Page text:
This isn’t the first time I’ve made a complete fool of myself to the guitarist of The Hold Steady, nor is it the first time I have appeared to be damn near hitting on him. The last time I saw the band was in Iowa City at a small club where all the members were drinking in the basement bar while other bands performed. After getting a nice buzz in order to work up the courage to make my move (I’m such an idiot), I waited for Tad to order a round of Buds and Jagermeister and quickly proceeded to interject with an, “I’ll get that round for him” directed toward the bartender. To which Tad sort of nodded and might have mumbled, “Thanks” down the bar in my direction, quickly bringing the drinks back to his table and far away from me. Needless to say that this interaction made me look quite lame to the company I was with that night. Company that, unfortunately, I was trying rather hard to impress that night.

The results of this more recent exchange were rather similar. Tad made haste to get away from us, and Dustin reassured me that I had to say something when he asked about a party and that it wasn’t really as stupid a response as it had seemed. We decided that it had been a good effort and a good night, even if we did not produce the party that would have allowed us to have a crazy party-with-the-band story.

We were almost ready to finish our wine and let The Hold Steady be with the people who were actually supposed to be there, when out of nowhere Tad meandered back in our direction and said, “We’re going to O’Connor’s on 5th. You guys should come.”**

And oh, were we a giddy pair. We waited a few moments so as to not look like we were sprinting to the bar, then slowly walked out of the park as cool as we could.

On our walk we decided that it might be a good idea to stop and get a twelve pack of beer, you know, in case the band wanted to do an after-bar. We placed the PBR we bought from a corner store in my bag, which had earlier housed the picnic cuisine, and strolled on down 5th Ave. feeling quite proud of ourselves.

When we reached O’Connor’s most of the band members were already inside putting a few down. We strutted into the bar, again as coolly as we could, ordered a couple of beers and sat in a booth against the wall. What transpired next was somewhat ugly. Dustin and I became like two teenage girls in a mall in 1987 waiting in the wings of a Hot Topic for the appropriate time to go ask Corey Feldman for his autograph. Only we didn’t want a signature on a glossy picture (although I doubt I would have turned one down), we wanted to buy The Hold Steady a shot. And we wanted that shot to lead to a night of excessive drinking that would lead to stories that ended with something like, “Yeah, and then Craig tells the cop to fuck off and throws his bottle of Beam through his window and we all scatter…Man, we totally have to call those guys to hang again.”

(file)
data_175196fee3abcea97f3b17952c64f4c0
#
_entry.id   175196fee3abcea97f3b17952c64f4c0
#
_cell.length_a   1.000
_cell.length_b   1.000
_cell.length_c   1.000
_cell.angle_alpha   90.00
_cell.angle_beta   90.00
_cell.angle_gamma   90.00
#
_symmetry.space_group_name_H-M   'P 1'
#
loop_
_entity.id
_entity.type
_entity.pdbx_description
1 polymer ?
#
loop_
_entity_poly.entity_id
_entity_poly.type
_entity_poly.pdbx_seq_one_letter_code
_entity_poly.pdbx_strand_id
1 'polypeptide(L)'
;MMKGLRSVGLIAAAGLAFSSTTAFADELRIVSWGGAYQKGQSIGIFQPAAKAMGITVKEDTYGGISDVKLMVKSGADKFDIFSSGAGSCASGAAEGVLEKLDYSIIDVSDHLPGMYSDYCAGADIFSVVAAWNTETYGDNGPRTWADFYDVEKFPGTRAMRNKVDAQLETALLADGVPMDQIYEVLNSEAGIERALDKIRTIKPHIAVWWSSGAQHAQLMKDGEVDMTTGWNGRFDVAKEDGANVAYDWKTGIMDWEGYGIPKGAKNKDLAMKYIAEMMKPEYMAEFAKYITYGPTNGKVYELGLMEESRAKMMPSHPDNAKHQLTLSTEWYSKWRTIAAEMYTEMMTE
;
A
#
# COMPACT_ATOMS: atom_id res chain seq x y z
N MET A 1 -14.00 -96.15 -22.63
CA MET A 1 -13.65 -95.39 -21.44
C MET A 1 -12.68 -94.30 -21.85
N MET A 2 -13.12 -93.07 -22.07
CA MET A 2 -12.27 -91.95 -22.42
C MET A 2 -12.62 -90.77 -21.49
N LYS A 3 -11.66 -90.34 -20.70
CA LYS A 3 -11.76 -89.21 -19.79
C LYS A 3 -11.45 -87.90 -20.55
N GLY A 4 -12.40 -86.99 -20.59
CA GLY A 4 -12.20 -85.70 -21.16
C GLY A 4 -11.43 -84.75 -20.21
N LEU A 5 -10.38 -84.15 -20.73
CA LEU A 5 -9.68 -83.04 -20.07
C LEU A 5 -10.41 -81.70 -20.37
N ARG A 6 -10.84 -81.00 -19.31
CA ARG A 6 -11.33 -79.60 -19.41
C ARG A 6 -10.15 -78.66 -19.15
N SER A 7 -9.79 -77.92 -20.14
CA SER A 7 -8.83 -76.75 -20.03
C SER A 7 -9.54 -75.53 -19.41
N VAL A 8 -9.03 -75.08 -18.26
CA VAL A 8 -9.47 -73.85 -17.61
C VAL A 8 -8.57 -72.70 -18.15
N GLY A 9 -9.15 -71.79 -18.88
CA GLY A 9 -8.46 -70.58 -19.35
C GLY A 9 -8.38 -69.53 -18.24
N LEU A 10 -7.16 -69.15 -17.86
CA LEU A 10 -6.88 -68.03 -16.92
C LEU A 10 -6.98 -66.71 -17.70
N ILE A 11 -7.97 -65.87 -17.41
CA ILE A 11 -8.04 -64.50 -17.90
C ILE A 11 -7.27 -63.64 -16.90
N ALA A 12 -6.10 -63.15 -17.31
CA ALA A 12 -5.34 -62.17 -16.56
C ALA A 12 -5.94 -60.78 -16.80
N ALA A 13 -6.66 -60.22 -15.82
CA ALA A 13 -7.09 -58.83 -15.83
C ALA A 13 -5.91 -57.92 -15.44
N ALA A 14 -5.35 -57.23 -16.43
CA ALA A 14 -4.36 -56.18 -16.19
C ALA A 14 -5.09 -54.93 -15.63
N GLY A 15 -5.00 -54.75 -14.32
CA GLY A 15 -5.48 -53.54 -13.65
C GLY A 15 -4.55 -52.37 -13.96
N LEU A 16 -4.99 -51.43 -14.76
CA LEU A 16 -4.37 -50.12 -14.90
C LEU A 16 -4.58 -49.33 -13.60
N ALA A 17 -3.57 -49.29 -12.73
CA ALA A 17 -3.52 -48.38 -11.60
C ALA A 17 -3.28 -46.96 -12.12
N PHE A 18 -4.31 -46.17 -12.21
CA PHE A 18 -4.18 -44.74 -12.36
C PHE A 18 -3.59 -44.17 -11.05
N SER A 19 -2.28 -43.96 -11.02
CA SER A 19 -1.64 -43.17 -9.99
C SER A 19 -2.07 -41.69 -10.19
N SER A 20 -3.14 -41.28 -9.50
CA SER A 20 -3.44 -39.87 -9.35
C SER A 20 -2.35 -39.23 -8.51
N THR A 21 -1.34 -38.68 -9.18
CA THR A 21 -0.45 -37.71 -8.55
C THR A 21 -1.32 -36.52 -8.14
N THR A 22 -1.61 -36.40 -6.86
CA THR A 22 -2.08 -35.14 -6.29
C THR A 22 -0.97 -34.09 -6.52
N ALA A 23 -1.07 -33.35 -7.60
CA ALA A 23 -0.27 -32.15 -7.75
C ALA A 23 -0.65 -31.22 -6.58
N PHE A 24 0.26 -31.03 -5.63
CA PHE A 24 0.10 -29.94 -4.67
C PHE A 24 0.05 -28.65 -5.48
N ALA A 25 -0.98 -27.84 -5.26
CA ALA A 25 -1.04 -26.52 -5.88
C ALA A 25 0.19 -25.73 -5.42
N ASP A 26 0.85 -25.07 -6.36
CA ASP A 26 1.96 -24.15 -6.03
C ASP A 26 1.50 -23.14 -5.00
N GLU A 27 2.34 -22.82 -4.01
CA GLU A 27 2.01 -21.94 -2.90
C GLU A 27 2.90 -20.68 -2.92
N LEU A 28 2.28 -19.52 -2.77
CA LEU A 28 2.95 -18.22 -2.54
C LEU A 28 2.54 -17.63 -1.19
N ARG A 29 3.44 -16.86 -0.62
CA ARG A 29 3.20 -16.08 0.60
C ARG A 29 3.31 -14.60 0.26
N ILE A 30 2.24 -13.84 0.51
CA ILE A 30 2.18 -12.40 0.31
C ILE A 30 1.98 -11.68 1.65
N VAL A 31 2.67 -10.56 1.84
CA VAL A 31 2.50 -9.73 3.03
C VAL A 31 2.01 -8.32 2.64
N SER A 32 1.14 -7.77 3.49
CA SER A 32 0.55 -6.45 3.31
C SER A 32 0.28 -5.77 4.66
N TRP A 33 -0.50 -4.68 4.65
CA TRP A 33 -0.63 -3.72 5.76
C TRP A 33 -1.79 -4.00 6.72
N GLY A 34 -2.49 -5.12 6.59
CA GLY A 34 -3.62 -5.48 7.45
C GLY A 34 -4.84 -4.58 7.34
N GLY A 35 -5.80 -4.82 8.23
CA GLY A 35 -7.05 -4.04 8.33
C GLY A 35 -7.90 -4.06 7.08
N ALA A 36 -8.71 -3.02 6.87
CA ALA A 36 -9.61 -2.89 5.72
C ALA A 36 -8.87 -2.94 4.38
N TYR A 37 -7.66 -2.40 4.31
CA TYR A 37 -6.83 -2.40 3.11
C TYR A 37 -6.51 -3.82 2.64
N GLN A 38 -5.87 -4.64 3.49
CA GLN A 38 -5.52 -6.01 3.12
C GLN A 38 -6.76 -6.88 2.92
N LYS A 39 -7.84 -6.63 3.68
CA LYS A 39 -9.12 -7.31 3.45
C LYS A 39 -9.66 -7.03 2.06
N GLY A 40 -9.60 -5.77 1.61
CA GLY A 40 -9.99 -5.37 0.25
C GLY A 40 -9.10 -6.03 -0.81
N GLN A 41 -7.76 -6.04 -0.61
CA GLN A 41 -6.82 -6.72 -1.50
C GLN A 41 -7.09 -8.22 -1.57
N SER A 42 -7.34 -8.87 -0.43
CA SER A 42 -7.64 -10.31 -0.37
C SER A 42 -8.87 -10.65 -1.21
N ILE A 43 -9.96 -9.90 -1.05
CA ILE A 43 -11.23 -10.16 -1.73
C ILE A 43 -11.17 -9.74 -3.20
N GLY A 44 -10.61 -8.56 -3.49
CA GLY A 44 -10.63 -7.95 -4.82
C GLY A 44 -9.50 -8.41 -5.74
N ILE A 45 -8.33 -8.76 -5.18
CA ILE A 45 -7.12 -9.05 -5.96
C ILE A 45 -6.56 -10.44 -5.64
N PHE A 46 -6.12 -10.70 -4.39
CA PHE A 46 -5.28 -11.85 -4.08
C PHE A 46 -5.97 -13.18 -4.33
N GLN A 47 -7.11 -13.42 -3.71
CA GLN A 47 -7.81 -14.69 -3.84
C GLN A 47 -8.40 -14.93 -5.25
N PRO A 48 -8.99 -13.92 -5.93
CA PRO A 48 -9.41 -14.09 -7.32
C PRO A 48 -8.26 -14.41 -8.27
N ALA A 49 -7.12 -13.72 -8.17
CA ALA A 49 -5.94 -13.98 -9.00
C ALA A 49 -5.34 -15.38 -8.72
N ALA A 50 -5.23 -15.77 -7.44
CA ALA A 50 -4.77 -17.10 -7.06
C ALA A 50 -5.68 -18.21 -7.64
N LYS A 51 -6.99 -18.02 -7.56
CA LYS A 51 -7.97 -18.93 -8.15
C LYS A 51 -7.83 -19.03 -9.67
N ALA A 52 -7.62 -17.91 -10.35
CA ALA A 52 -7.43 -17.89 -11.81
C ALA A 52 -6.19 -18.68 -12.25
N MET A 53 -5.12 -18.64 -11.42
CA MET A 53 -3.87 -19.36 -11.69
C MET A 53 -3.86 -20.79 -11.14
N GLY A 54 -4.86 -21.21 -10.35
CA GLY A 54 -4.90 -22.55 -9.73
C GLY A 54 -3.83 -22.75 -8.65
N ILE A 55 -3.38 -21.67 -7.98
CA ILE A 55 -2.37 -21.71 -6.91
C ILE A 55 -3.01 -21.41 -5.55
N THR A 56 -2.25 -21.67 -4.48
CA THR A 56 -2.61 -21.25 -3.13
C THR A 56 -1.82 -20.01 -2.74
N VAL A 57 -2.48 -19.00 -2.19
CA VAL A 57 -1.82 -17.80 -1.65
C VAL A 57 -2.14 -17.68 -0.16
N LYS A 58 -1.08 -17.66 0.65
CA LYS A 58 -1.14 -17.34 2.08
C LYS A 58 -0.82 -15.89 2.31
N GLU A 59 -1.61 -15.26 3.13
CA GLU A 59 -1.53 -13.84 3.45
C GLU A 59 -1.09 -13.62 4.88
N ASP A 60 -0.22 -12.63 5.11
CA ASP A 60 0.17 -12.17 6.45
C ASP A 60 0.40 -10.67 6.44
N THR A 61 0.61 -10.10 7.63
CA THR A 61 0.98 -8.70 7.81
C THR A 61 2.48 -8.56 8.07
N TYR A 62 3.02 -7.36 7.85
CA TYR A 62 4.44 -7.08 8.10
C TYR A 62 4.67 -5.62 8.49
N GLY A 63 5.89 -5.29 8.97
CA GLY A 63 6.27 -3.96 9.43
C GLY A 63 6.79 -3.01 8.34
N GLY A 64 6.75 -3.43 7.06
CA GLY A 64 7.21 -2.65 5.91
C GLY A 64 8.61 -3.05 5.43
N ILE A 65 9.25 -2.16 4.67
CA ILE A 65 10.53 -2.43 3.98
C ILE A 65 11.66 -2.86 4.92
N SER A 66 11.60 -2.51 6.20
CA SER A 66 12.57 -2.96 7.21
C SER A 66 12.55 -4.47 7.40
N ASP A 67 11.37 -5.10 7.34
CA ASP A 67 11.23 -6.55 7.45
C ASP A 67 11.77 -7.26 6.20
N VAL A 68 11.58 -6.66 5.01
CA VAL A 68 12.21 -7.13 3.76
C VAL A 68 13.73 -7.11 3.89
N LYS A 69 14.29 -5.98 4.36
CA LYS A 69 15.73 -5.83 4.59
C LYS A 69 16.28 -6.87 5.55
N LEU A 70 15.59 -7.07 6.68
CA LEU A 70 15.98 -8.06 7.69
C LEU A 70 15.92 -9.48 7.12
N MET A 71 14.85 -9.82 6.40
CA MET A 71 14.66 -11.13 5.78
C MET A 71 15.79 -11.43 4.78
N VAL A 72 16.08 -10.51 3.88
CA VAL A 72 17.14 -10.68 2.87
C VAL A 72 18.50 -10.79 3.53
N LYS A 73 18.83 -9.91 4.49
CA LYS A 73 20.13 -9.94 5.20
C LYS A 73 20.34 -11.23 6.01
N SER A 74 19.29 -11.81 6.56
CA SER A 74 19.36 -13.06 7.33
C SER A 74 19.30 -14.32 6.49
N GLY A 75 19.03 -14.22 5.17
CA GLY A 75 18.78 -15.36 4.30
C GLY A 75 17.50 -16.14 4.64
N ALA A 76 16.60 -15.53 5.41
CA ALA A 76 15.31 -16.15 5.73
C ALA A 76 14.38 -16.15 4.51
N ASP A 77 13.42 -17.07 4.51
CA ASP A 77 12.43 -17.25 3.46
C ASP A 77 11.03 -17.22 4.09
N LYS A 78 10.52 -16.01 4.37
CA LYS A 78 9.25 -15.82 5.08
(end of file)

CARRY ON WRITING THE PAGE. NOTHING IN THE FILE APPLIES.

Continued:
As it was, we sat, plotting, trying to find that perfect moment where it was just one of them, so we wouldn’t get lost in the shuffle like I had in Iowa. We needed a moment when they would actually sit for a minute and hang with us.

By the time my roommate Chris got to the bar, we had moved up to two stools at the bar a couple of seats away from Tad and were pretty well drunk. Soon after, we made our move.

Dustin: “Hey man, can we buy you guys a shot?”

Tad: “Man, I just took one. I think I’m done with shots for the night.”